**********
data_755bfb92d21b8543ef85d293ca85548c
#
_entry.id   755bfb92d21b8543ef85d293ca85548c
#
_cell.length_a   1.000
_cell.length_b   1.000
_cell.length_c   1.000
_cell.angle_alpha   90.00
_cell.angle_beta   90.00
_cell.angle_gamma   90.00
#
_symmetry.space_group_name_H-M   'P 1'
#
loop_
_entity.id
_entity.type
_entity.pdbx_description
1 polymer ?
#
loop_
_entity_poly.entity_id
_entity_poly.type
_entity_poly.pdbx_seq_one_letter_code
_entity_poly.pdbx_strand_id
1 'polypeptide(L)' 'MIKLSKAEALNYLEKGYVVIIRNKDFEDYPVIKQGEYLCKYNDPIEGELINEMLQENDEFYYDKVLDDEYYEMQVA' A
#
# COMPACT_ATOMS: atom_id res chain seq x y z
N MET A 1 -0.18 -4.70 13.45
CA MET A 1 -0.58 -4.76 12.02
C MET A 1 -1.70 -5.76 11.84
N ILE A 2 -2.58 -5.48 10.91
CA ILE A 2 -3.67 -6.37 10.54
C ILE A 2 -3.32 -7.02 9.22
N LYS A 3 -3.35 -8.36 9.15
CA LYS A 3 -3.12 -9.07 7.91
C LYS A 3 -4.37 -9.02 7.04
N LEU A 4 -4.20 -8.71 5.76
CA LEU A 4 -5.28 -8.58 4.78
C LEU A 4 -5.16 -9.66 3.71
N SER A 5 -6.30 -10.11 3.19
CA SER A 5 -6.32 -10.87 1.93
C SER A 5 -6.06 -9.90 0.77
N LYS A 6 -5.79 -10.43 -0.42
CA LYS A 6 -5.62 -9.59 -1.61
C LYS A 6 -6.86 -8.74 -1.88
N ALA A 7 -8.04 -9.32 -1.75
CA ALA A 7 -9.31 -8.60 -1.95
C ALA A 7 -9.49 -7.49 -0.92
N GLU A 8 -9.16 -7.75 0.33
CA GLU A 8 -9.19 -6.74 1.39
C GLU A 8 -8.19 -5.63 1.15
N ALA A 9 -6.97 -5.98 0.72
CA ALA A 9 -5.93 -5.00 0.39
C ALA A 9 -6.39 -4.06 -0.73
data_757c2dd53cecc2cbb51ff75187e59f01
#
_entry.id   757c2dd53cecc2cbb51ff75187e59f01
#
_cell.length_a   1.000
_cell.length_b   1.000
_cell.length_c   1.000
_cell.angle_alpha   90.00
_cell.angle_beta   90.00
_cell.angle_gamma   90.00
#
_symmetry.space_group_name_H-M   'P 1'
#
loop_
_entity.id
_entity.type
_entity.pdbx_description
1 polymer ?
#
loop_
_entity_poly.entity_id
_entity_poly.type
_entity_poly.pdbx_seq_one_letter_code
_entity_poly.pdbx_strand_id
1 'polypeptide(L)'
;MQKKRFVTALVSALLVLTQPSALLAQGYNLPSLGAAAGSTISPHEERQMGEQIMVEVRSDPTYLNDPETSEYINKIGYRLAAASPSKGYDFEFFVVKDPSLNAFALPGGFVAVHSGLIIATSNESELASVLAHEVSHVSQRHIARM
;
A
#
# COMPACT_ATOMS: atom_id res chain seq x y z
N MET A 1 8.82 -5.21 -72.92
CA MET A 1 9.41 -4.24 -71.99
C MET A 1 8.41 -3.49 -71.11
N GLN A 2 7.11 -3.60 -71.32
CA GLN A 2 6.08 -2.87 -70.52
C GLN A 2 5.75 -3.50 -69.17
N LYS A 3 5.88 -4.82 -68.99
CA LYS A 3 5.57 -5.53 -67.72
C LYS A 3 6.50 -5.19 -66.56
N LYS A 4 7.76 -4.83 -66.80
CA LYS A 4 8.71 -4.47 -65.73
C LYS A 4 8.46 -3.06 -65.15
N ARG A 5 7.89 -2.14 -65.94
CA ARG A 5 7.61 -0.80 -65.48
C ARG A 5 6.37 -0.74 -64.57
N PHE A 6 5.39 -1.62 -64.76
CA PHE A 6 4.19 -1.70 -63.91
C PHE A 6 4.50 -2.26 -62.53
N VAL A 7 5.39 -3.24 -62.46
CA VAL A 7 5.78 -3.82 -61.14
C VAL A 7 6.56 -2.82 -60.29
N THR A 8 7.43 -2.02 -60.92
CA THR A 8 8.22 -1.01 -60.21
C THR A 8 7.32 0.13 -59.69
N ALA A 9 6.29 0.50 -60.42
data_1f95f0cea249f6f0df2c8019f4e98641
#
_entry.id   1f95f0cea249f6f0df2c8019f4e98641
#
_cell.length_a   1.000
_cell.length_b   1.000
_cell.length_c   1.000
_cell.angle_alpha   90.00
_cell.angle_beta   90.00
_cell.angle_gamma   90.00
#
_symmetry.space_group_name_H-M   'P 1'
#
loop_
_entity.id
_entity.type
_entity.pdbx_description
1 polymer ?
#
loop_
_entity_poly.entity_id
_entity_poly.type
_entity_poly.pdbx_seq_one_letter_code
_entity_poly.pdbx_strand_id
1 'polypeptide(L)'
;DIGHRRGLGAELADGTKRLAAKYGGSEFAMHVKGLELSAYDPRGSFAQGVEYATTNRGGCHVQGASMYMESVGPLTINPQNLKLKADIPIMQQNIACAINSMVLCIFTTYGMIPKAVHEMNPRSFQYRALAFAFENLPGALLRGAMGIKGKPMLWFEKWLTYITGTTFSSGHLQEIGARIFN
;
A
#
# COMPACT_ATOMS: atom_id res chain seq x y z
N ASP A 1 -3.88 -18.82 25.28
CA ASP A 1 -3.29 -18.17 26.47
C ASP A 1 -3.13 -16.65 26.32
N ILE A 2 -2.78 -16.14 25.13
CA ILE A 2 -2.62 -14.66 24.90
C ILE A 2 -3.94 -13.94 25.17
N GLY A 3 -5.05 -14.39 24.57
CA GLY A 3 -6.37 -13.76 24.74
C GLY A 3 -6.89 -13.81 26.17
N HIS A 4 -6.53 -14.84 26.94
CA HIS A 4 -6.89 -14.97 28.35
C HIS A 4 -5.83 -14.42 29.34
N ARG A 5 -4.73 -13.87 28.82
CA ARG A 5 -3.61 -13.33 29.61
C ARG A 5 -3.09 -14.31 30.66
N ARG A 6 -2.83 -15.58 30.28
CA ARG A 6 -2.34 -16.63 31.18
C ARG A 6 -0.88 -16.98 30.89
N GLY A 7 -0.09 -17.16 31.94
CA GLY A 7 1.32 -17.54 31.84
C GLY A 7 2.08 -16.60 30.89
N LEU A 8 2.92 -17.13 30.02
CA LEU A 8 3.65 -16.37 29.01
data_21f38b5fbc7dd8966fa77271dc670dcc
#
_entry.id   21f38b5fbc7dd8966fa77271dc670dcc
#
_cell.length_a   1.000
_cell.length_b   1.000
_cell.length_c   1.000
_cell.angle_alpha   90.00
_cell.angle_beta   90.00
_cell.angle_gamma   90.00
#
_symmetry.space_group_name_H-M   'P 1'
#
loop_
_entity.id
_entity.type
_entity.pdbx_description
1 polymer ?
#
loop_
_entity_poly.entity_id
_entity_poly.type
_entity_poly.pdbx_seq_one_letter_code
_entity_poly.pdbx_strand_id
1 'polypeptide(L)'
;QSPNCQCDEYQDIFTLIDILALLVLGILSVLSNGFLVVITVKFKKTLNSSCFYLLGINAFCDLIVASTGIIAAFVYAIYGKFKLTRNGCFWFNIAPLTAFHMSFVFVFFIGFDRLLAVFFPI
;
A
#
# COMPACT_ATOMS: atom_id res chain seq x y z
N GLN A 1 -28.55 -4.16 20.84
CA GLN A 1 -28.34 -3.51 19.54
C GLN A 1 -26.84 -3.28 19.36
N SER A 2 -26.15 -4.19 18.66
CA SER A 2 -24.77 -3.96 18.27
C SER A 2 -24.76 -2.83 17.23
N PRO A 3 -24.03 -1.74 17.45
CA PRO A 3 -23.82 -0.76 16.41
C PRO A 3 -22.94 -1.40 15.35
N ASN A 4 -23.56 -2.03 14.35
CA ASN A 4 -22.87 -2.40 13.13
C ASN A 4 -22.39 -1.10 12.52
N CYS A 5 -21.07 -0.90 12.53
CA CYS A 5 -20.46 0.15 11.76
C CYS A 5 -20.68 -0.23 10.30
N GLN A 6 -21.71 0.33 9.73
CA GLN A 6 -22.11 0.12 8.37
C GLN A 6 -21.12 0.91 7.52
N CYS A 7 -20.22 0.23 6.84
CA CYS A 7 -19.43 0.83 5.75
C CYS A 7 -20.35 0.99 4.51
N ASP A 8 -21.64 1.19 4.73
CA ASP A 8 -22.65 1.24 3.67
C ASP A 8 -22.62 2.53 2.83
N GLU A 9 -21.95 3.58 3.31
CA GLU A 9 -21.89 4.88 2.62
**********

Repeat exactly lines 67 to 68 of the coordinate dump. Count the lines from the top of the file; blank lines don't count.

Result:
#
loop_